Last week in Swift Evolution

Week of Jan 4, 2016

Here’s a summary of selected updates from last week from the Swift Evolution repo and mailing list:

Accepted proposals

  • New keyword for associate type declaration

    We declare associated types currently using the typealias keyword, and the same keyword is used to create an alias for a type. Loïc Lecrenier’s proposal to use a new keyword associatedtype to declare associated types was reviewed last week and accepted for Swift 2.2 (as expected).

    Chris Lattner shared the thought process behind choosing this particular name for the keyword.

Review discussions

  • Testing for Swift packages

    The Swift Package Manager team had proposed to include tests in Swift packages. The package manager looks for tests within a Tests subdirectory, and the tests can be run with a swift build --tests command.

    These are the concerns expressed on this proposal:

    • Tests are built whenever the package is built. We don’t want to build the tests whenever we make a small change and recompile.
    • swift build --tests is weird because building is different from testing
    • It’s XCTest-only, while there are already many alternative testing tools. Ideally, Swift packages should handle testing generically, without caring about what framework is being used for testing.

    Drew Crawford posted an excellent summary of the arguments against this proposal earlier today.

  • Flexible memberwise initialization

    Swift currently offers an automatic memberwise initializer for structs (unless they have an explicit initializer). Matthew Johnson proposed a way for this feature to be made available for classes (under certain conditions), and also allows us to specify values for private variables in the memberwise initializer (among other stuff). The proposed syntax looks like this:

    class MyClass {
        var i: Int
        private var j: Int
        memberwise init(...) { // '...' is part of the syntax
            j = 42
    let m = MyClass(i: 2)

    There were many supporters to this proposal. Most reviewers agreed that this proposal addresses a problem worth solving, and addresses it thoroughly, considering all possibile scenarios of usage.

    There was some discussion on whether the ... in the syntax is really necessary given that the memberwise keyword is present. (The ... syntax was proposed by Chris Lattner while this was at draft stage.) The argument made in favour of ... was that it’s a placeholder for the compiler-generated arguments, and serves as a visual reminder that the compiler is going to fill that up.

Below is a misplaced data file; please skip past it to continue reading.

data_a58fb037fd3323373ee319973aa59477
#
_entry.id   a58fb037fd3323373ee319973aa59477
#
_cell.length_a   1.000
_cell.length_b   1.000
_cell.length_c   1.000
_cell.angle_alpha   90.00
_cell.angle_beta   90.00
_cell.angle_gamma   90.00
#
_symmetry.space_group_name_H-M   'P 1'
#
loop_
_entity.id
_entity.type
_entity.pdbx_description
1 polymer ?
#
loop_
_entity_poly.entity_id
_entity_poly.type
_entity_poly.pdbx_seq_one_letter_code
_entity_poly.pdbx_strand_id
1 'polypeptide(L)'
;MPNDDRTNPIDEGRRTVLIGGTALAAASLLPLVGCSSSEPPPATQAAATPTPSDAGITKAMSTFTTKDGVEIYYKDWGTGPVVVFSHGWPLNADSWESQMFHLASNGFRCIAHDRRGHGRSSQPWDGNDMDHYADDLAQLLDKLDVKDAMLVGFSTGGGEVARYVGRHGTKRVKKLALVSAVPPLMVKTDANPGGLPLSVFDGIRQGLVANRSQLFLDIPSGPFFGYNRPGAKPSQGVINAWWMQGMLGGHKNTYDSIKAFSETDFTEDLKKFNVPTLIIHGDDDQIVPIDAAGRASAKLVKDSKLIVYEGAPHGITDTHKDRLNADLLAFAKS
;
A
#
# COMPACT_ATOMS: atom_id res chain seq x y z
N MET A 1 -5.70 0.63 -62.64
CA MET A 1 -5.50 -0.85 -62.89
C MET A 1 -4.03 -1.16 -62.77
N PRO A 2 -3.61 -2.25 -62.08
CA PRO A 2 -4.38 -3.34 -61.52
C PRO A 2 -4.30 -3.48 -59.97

There were some arguments posed against this proposal:

    • There are too many things to consider here that it makes this feature too complicated when weighed against what we get in return. For example, when we use this feature, we have to think about let vs var members, overwriting declared defaults and how this interacts with access modifiers. (To illustrate the complexity, Jordan Rose tried to imagine how the Swift book would explain this feature.)

    • Instead of addressing this problem as a specific feature, this can be covered by (or revisited after) more general future Swift features. In particular, Dave Abrahams and Joe Groff felt that this could be addressed better when Swift has variadic generics, by using something like Python’s **args.

    These arguments against this proposal are valid. To me, it looks like this proposal is unlikely to get accepted in its present form.

Accepted proposals

Rejected proposals


I found the discussions reviewing the proposals the most interesting this week, so I didn’t really follow any of the other discussions, sorry.

Michael Tsai has blogged about one of the discussions last week on XCTest support.


  • Slava Pestov from the Swift team tweeted a link to a work-in-progress draft on the Swift team’s goals for the Swift ABI (scheduled for Swift 3.0)